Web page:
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Profiled by Maria Devan for PGA
Pours a beautiful and softly glowing yellow with a slight bit of haze to temper it’s radiance. Has bubbles making their way to the top and a cream colored head of foam that lasted and left sticky creamy lace until it finally succumbed to the 10.1% abv and fell leaving spots and alcohol legs. Truly a handsome beer that in the softer light had some lovely orange hues.
Nose is mango. Not peach. Ripe earthy and sweet. Some pineapple to give it a little sugary backing and some tanginess. Lovely floral hops accentuate all the fruit. The malt is soft as it could possibly be on the nose. A soft sweetness. I observed only a faint fume of the abv and could not even be sure if it wasn’t my imagination.
Taste is outstanding. The malt is perfection in this big beer. It has substance but it also has form. it gracefully does not become too heavy and is made lighter by a good carbonation. The mouthfeel is fuller than the typical IPA but it is very big. The fruit is ripe and prominent. The mango and the pineapple combine to create a sweet tropical sensation. The beer has some alcohol in the mouthfeel as a bit of sweetness and a bit of weight but this beer is not syrupy or too heavy to be enjoyed. It does not have any alcohol presence that could be considered hot, just a mild warmth as it finishes with a hop bitter that seems much weaker than it really is next to all that sweet fruit. Finishes sticky and sweet but drying on the tongue from the alcohol .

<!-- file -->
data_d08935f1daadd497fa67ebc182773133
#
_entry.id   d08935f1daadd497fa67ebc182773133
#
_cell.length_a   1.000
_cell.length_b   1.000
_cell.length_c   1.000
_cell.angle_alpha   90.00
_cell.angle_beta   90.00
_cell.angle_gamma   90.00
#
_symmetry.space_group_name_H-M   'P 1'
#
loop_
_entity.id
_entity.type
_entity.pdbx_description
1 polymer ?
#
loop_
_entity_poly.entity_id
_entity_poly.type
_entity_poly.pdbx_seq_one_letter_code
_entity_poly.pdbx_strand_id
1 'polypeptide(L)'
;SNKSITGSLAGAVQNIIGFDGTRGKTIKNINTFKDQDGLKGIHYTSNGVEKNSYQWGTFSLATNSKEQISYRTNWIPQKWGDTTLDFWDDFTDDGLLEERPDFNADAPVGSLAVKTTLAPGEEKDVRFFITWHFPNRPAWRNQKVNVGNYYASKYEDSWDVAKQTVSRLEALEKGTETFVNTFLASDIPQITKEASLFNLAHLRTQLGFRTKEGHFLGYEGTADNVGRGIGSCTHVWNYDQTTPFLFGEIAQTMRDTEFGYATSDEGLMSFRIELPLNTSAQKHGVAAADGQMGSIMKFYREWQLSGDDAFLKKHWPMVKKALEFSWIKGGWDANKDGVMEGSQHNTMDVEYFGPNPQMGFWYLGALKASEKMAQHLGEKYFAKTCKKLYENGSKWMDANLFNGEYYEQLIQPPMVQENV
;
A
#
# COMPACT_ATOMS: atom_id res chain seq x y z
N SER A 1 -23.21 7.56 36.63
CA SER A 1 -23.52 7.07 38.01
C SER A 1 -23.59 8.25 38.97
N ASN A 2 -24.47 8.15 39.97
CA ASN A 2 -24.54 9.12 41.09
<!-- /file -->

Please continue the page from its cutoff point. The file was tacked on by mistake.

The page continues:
Beautiful At 10.1 % ( which is what mine says) this is just a mere point one percent over the limit for Double Imperial Pale Ale and therefore really a triple IPA. It drinks like one. It is not a glug glug beer but it has “drinkability.”. It is the best one I have had without any harsh flavors from alcohol. This is the beer that can show you how this style is done.
Thank you Kerry T. Adair for sending me this beer.
Welcome to the PGA beer rating system: one beer “Don’t bother.” Two: Eh, if someone gives it to you, drink. Three: very good, go ahead and seek it out, but be aware there is at least one problem. Four: seek it out. Five: pretty much “perfecto.”
Maria Devan lives in Ithaca, NY and is frequent reviewer of beer and a beer lover deluxe.